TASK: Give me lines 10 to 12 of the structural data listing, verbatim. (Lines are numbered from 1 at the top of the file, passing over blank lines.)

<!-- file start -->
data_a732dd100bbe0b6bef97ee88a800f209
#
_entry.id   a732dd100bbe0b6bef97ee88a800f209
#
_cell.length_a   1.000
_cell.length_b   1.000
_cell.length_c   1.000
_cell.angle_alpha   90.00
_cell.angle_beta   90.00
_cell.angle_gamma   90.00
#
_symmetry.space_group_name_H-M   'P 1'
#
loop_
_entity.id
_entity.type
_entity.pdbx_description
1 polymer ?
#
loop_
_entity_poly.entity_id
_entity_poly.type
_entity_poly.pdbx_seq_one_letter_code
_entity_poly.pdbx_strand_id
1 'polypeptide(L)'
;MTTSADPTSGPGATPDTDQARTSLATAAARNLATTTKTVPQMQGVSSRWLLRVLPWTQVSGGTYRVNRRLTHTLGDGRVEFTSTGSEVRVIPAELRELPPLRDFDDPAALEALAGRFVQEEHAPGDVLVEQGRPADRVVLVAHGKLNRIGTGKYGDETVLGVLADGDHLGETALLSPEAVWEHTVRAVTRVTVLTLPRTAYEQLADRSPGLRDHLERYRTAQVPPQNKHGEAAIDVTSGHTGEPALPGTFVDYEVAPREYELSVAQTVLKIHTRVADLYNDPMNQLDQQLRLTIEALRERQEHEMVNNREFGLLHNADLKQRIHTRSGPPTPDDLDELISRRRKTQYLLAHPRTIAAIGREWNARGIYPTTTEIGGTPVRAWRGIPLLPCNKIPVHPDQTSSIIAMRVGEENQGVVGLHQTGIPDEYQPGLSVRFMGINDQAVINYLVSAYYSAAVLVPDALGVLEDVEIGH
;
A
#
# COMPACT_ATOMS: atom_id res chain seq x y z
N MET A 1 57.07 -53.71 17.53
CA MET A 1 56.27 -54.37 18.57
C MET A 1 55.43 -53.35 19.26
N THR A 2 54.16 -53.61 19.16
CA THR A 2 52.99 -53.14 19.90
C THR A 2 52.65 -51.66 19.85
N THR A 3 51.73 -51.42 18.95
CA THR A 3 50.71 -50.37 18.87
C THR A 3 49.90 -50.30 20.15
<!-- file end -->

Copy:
_cell.angle_gamma   90.00
#
_symmetry.space_group_name_H-M   'P 1'